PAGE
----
Getting stronger, or at least avoiding getting weaker, is the big one. Resistance training routine should include workouts that aim to build muscle size (e.g. three sets of ten reps at 70 percent of one-rep max); workouts that aim to build strength (e.g. two to four sets of four to six reps at 85 percent of max); and workouts to build power (e.g. three sets of three to ten reps at 35 to 60 percent of max). Whichever style of workout you choose is likely to have benefits as long as you do it consistently and with the correct form.
Train to improve coordination through exercises that challenge balance, stability, and reflexes, such as single-leg balance drills. One advantage of this type of training: it’s not as draining as typical “reps to failure” strength workouts, so it may provide more bang for your buck if you can’t handle as many intense workouts as you used to.
On that note, the standard advice that veteran athletes give you when you hit your 40s is that you can no longer recover as quickly. Strangely, the relatively sparse data on this question doesn’t find any differences in physiological markers of post-workout recovery between younger and older athletes. The main difference is that older athletes feel less recovered—and in this case, it’s probably worth assuming that those feelings represent some kind of reality, even if we don’t know how to measure it. More resistance training isn’t necessarily better.
To some, the biggest barrier to working on sprint speed is the fear of injury. The authors suggest three key strategies to mitigate injury risk. One is “regular exposure to high-speed running,” which is entirely logical but not super helpful to those who have already fallen off the wagon. Advice: reintroduce sprinting gently and gradually, perhaps with post-run strides once a week. The second is eccentric loading exercise for the hamstring, such as the dreaded Nordic hamstring curl. And the third is calf strengthening exercises such as heel drops.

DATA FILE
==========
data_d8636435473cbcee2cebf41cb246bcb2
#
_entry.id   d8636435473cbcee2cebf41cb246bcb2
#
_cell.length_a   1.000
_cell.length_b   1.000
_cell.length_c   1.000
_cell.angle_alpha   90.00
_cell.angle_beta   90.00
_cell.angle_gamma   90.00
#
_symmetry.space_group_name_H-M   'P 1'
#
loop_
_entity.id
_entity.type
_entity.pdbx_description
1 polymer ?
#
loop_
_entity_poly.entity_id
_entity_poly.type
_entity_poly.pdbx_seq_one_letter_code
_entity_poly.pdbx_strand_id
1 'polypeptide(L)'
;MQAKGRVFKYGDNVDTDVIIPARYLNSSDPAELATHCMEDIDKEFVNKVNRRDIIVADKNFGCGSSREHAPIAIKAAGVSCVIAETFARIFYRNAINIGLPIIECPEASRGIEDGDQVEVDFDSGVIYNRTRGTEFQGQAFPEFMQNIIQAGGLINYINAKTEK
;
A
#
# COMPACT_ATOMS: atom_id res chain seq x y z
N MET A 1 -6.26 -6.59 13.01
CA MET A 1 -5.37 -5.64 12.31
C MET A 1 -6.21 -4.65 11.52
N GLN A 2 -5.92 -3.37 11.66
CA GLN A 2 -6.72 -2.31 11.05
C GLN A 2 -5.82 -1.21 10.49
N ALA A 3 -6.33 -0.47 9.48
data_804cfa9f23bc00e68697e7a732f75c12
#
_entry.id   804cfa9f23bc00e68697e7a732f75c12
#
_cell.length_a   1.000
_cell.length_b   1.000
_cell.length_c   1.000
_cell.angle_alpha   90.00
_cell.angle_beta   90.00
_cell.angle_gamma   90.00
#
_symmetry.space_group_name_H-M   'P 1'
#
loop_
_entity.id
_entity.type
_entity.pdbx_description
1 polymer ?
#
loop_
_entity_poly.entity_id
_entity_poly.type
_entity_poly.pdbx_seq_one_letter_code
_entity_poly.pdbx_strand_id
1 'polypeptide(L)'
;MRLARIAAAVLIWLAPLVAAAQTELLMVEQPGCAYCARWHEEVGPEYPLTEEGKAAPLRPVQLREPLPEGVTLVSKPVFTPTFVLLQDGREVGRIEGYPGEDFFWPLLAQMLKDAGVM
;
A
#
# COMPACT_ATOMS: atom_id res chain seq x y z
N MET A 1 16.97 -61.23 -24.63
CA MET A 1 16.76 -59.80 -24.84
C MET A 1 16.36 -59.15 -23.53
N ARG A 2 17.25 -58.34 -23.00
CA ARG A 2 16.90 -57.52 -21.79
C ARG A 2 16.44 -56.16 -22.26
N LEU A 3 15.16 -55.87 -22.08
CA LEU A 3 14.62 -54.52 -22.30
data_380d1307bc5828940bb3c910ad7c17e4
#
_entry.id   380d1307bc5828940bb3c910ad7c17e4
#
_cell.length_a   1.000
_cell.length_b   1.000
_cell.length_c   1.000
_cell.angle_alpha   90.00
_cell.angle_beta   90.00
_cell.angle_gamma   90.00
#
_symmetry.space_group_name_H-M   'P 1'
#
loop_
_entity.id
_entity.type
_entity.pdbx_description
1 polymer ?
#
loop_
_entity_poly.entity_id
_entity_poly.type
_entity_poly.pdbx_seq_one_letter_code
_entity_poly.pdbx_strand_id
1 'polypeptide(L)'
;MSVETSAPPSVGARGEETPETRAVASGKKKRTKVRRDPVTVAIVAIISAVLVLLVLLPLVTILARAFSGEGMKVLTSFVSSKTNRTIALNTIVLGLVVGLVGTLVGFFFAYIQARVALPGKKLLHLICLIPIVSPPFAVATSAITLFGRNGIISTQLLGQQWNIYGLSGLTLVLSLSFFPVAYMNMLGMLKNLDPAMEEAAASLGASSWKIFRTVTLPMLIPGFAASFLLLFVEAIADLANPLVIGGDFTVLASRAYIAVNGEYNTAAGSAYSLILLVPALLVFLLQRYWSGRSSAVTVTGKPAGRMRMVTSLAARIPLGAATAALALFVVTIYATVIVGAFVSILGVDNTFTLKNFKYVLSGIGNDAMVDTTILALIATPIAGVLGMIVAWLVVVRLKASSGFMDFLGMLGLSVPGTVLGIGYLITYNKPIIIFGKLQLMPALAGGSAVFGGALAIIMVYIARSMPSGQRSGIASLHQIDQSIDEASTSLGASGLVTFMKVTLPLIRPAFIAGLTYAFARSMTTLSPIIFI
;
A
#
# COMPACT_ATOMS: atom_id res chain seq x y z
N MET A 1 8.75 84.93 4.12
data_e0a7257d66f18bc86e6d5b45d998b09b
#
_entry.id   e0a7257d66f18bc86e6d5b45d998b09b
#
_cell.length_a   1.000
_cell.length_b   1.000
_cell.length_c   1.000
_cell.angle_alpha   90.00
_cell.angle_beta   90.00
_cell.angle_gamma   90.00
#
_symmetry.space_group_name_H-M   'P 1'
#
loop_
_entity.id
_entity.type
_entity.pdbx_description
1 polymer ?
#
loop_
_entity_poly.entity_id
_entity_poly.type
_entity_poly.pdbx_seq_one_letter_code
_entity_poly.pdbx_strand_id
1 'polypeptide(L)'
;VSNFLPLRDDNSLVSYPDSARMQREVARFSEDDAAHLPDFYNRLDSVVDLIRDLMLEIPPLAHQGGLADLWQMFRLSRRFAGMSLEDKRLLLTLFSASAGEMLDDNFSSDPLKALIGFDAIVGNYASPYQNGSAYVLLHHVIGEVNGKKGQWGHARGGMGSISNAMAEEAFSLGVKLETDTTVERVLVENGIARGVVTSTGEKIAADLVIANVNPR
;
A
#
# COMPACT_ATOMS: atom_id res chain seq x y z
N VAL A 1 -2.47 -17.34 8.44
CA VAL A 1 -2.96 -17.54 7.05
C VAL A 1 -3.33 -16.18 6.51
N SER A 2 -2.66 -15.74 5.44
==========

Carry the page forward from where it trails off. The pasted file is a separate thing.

The final ingredient is to make sure you’re adequately fueled. Both resistance training and protein ingestion stimulate a surge of muscle-building, but older adults display “anabolic resistance,” meaning they get less of a surge for a given stimulus. The solution, as least for protein, is to give a bigger stimulus. A typical recommendation for athletes in their 40s and beyond is to aim for about 0.4 grams of protein per kilogram of bodyweight with each meal and after workouts. That works out to 25 to 30 grams of protein for a 150-pound adult: a tuna sandwich with a glass of milk and a handful of nuts, for example.
There are some other suggestions in there, like creatine and beta-alanine. Creatine, in particular, is almost unique among legal muscle-building supplements in that there’s solid evidence that it actually works. But for most endurance athletes, there’s a lot of low-hanging fruit to pick before you start worrying about supplements. If you want to keep that top gear running smoothly, lift some weights, do some balance exercises—and, you know, sprint.
photo credit: ultrarunningltd.co.uk